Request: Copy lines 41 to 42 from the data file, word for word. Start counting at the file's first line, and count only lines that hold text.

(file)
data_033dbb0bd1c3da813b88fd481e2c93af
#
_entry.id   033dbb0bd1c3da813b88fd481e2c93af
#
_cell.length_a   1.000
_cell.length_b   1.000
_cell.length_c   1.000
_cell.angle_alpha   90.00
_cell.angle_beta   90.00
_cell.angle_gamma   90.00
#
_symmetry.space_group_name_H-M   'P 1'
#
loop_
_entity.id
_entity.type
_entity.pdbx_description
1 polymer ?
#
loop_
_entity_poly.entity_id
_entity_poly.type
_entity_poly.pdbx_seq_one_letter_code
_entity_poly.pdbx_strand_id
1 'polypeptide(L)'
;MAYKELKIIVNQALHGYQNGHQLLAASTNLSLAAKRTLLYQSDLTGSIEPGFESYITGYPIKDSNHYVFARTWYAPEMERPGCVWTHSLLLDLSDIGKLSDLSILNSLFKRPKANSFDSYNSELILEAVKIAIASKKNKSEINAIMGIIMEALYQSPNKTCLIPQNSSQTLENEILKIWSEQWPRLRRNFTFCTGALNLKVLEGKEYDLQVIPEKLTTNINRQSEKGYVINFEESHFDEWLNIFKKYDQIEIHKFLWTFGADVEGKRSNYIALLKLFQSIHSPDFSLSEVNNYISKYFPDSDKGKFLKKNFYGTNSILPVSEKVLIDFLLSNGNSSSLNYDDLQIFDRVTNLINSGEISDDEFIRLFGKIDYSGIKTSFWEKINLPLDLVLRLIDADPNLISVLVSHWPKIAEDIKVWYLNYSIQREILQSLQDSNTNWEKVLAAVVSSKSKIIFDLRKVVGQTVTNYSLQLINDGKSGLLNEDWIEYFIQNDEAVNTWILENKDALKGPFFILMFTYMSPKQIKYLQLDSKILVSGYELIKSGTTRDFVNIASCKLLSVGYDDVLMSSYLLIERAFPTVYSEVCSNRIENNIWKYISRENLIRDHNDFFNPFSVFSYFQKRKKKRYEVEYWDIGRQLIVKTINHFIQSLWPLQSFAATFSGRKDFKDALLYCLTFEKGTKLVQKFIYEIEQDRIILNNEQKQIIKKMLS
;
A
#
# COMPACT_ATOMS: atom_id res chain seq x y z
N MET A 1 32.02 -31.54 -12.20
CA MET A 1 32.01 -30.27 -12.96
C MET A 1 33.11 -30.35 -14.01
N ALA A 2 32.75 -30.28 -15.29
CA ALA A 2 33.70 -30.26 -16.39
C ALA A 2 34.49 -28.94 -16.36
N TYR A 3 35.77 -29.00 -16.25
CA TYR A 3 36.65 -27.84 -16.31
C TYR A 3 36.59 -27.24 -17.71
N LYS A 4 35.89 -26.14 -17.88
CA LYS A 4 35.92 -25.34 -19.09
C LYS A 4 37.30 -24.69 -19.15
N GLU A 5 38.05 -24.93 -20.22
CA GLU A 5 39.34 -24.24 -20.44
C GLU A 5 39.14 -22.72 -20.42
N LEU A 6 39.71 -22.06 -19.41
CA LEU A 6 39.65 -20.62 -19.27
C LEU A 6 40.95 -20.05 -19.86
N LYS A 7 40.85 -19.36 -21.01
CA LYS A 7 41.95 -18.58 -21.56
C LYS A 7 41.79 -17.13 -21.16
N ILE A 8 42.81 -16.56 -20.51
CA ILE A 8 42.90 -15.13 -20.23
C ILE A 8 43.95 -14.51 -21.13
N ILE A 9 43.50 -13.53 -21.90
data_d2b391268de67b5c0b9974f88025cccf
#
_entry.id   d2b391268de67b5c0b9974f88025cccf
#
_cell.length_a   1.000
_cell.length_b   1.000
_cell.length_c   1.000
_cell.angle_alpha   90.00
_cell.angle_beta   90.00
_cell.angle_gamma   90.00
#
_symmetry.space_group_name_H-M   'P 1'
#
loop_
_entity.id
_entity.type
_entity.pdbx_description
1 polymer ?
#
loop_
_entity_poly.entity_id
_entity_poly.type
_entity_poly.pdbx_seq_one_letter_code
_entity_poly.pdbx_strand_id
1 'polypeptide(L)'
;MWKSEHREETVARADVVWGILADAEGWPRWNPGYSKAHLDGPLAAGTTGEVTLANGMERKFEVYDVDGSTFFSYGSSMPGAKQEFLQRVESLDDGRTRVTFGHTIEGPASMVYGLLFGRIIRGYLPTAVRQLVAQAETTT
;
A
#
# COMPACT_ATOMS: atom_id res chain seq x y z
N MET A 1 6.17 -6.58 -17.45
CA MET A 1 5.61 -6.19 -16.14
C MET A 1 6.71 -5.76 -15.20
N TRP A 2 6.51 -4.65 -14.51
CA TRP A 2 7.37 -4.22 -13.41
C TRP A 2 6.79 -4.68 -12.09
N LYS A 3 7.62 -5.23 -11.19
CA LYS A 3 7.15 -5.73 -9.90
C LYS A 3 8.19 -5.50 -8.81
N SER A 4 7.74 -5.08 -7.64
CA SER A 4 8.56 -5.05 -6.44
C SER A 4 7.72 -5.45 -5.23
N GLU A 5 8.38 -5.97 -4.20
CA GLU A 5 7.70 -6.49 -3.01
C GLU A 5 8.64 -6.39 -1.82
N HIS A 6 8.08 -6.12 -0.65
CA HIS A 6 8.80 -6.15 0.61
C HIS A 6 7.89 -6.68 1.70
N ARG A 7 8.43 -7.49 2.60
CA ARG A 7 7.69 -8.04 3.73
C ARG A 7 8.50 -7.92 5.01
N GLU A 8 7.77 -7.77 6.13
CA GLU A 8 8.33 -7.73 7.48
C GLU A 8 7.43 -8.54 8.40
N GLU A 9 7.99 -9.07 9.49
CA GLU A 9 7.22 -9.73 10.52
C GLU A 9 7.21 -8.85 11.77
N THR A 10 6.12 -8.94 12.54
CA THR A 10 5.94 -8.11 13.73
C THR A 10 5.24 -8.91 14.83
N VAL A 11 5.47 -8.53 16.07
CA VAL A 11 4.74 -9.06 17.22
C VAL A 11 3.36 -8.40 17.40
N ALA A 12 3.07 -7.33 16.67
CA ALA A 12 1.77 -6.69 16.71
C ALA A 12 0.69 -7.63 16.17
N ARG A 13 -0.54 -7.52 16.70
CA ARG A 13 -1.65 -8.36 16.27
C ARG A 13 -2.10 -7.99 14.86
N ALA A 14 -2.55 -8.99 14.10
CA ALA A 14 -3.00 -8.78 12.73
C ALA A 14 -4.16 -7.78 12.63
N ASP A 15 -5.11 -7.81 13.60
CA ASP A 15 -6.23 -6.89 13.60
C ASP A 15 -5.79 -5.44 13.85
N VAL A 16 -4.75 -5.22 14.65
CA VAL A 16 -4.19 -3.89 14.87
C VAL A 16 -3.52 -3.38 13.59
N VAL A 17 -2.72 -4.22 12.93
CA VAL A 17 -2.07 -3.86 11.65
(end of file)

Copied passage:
CA LYS A 4 35.92 -25.34 -19.09
C LYS A 4 37.30 -24.69 -19.15